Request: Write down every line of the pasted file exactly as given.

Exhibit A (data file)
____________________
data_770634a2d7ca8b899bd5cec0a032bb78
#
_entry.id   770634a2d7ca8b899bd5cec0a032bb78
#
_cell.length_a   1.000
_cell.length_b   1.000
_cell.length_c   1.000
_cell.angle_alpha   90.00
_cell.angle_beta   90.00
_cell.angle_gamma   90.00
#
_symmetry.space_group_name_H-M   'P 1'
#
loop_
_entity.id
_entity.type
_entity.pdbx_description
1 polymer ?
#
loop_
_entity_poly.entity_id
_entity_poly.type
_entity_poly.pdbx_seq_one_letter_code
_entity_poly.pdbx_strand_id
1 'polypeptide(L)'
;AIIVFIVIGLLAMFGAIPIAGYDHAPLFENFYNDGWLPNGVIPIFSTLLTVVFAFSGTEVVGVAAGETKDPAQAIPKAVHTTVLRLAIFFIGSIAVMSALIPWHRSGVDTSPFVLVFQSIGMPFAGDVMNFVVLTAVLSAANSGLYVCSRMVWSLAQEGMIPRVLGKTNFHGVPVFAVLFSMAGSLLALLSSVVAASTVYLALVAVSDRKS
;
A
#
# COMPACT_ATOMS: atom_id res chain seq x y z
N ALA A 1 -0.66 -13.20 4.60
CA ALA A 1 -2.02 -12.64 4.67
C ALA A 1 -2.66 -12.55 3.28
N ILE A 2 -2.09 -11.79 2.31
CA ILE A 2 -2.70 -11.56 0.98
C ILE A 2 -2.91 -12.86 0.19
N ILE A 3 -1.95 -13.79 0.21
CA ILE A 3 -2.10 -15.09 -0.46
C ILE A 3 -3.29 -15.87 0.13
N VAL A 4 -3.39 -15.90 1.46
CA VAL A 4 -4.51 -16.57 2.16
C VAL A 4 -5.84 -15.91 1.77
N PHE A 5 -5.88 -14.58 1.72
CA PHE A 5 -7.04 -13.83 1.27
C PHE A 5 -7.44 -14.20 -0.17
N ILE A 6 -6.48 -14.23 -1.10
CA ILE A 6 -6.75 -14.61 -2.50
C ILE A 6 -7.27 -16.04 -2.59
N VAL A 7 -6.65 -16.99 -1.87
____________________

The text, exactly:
data_770634a2d7ca8b899bd5cec0a032bb78
#
_entry.id   770634a2d7ca8b899bd5cec0a032bb78
#
_cell.length_a   1.000
_cell.length_b   1.000
_cell.length_c   1.000
_cell.angle_alpha   90.00
_cell.angle_beta   90.00
_cell.angle_gamma   90.00
#
_symmetry.space_group_name_H-M   'P 1'
#
loop_
_entity.id
_entity.type
_entity.pdbx_description
1 polymer ?
#
loop_
_entity_poly.entity_id
_entity_poly.type
_entity_poly.pdbx_seq_one_letter_code
_entity_poly.pdbx_strand_id
1 'polypeptide(L)'
;AIIVFIVIGLLAMFGAIPIAGYDHAPLFENFYNDGWLPNGVIPIFSTLLTVVFAFSGTEVVGVAAGETKDPAQAIPKAVHTTVLRLAIFFIGSIAVMSALIPWHRSGVDTSPFVLVFQSIGMPFAGDVMNFVVLTAVLSAANSGLYVCSRMVWSLAQEGMIPRVLGKTNFHGVPVFAVLFSMAGSLLALLSSVVAASTVYLALVAVSDRKS
;
A
#
# COMPACT_ATOMS: atom_id res chain seq x y z
N ALA A 1 -0.66 -13.20 4.60
CA ALA A 1 -2.02 -12.64 4.67
C ALA A 1 -2.66 -12.55 3.28
N ILE A 2 -2.09 -11.79 2.31
CA ILE A 2 -2.70 -11.56 0.98
C ILE A 2 -2.91 -12.86 0.19
N ILE A 3 -1.95 -13.79 0.21
CA ILE A 3 -2.10 -15.09 -0.46
C ILE A 3 -3.29 -15.87 0.13
N VAL A 4 -3.39 -15.90 1.46
CA VAL A 4 -4.51 -16.57 2.16
C VAL A 4 -5.84 -15.91 1.77
N PHE A 5 -5.88 -14.58 1.72
CA PHE A 5 -7.04 -13.83 1.27
C PHE A 5 -7.44 -14.20 -0.17
N ILE A 6 -6.48 -14.23 -1.10
CA ILE A 6 -6.75 -14.61 -2.50
C ILE A 6 -7.27 -16.04 -2.59
N VAL A 7 -6.65 -16.99 -1.87